ST. PAUL, Minn. (AP) — Minnesota’s attorney general has reached a settlement with a Milwaukee for-profit college that requires the institution to notify prospective students about the accreditation of certain programs and offer refunds to students who may not have had full information about what they needed for career certification.
Attorney General Lori Swanson’s office announced the settlement Wednesday with Herzing University, which has offered an accredited medical assistant diploma program at its campus in the Minneapolis suburb of Crystal.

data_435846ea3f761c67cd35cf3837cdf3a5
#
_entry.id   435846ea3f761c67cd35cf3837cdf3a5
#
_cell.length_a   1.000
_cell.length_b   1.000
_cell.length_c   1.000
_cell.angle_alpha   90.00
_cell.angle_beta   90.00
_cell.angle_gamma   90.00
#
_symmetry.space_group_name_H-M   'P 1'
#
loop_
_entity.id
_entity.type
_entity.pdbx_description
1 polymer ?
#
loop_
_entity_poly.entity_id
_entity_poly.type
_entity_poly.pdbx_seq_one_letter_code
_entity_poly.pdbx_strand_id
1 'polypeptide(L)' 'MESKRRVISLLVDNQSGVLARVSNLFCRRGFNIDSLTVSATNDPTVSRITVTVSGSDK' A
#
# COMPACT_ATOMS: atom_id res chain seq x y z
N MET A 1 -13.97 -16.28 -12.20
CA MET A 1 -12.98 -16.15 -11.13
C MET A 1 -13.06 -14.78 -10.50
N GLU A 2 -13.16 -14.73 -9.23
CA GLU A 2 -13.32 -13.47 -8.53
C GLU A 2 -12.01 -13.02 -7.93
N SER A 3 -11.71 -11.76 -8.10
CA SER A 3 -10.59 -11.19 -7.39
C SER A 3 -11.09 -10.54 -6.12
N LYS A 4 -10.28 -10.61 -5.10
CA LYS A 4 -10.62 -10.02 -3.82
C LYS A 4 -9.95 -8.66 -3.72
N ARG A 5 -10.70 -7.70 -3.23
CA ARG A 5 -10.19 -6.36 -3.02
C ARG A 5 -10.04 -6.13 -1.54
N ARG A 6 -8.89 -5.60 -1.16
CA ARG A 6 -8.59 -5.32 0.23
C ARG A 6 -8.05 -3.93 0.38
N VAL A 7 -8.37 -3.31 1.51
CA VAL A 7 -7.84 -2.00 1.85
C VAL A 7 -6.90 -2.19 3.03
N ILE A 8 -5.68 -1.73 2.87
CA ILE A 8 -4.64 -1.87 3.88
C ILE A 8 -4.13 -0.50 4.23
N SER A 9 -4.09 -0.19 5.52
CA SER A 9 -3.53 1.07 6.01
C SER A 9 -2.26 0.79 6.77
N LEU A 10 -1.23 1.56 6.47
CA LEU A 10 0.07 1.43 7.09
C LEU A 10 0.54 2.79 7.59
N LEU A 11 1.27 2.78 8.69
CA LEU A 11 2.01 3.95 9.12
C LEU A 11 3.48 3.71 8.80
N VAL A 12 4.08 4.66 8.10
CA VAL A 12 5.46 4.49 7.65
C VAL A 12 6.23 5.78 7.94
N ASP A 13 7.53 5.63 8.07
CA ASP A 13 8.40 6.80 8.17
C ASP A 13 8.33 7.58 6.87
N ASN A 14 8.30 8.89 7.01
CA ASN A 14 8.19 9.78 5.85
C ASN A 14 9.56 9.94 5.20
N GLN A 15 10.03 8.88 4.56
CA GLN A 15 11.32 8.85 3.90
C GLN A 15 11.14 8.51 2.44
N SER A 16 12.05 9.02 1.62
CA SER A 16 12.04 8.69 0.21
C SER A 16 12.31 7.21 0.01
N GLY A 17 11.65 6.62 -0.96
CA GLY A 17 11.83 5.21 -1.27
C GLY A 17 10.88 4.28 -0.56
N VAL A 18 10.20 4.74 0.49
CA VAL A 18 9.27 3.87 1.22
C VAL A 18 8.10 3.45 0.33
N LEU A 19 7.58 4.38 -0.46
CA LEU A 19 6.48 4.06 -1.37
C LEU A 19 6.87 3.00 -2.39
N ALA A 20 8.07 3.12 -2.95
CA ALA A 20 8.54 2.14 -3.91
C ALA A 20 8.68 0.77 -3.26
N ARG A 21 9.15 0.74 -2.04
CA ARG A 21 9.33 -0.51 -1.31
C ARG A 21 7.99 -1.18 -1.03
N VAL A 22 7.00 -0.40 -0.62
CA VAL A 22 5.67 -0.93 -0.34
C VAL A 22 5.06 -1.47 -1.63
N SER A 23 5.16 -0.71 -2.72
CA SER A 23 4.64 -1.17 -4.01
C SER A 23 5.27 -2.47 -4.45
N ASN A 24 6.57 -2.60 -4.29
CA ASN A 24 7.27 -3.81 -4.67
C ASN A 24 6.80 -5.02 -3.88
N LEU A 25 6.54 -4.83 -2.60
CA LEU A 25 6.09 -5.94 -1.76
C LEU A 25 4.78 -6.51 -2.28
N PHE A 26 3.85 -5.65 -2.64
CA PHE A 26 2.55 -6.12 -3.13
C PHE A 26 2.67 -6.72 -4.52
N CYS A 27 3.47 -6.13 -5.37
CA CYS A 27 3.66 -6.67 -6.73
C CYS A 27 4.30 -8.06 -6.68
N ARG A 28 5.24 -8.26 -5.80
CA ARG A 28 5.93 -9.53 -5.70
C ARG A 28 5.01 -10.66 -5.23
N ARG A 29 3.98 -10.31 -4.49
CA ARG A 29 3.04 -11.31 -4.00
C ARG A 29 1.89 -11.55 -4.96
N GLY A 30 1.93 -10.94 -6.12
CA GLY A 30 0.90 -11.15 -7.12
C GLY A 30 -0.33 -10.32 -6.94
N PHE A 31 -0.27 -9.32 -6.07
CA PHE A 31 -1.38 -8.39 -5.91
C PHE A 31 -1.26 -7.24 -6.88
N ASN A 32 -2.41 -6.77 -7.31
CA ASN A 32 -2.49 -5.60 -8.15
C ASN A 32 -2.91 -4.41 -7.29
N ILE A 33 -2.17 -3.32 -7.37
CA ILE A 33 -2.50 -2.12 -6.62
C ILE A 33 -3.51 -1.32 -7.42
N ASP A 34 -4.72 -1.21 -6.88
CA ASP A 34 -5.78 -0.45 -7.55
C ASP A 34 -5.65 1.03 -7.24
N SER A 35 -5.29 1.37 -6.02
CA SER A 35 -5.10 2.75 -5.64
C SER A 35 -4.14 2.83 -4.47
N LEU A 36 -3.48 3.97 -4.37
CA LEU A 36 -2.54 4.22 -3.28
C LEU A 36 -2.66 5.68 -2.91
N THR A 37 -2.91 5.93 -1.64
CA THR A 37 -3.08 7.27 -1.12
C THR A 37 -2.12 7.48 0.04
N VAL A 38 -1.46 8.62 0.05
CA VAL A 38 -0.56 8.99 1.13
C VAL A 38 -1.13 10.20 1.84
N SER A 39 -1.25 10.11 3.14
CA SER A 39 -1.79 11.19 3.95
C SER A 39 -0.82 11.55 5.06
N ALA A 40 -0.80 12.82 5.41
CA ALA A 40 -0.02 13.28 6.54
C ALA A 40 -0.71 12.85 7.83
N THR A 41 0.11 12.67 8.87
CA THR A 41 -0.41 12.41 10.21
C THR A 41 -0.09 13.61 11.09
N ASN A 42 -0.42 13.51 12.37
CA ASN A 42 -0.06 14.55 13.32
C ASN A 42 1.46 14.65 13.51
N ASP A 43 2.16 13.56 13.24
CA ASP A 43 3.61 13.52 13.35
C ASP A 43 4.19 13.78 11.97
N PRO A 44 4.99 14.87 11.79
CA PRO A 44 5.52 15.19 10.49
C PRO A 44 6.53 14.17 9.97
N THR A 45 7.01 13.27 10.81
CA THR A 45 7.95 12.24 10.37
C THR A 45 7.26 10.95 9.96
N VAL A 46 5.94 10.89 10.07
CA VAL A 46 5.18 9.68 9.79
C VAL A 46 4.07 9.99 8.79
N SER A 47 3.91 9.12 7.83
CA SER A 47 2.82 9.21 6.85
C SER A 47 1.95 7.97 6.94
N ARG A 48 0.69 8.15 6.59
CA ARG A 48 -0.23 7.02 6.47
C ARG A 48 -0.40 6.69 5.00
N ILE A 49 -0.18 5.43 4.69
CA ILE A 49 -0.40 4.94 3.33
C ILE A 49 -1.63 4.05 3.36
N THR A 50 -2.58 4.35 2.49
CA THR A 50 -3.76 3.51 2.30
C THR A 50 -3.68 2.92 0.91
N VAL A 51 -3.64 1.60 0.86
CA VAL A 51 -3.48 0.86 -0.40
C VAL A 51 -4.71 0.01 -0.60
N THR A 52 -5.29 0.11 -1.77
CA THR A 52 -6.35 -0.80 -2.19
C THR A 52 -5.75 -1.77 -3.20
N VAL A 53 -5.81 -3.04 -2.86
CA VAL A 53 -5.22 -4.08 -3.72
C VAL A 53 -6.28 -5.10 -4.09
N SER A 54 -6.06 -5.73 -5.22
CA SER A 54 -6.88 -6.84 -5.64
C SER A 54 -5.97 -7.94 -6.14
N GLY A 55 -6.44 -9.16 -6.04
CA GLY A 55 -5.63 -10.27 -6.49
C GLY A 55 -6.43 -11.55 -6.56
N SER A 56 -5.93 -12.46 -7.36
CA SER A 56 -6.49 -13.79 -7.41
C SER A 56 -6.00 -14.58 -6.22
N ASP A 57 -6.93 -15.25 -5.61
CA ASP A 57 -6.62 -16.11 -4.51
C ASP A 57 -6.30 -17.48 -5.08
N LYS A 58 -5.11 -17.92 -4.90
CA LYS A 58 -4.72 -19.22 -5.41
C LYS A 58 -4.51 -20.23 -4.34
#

In 2011, the school started offering a two-year associate degree in clinical medical assisting. However, that program is not accredited by two organizations that many employers prefer for certification.
Swanson says students need full and accurate information about accreditation that could impact professional licensure and job prospects.
Herzing cooperated with the state’s investigation.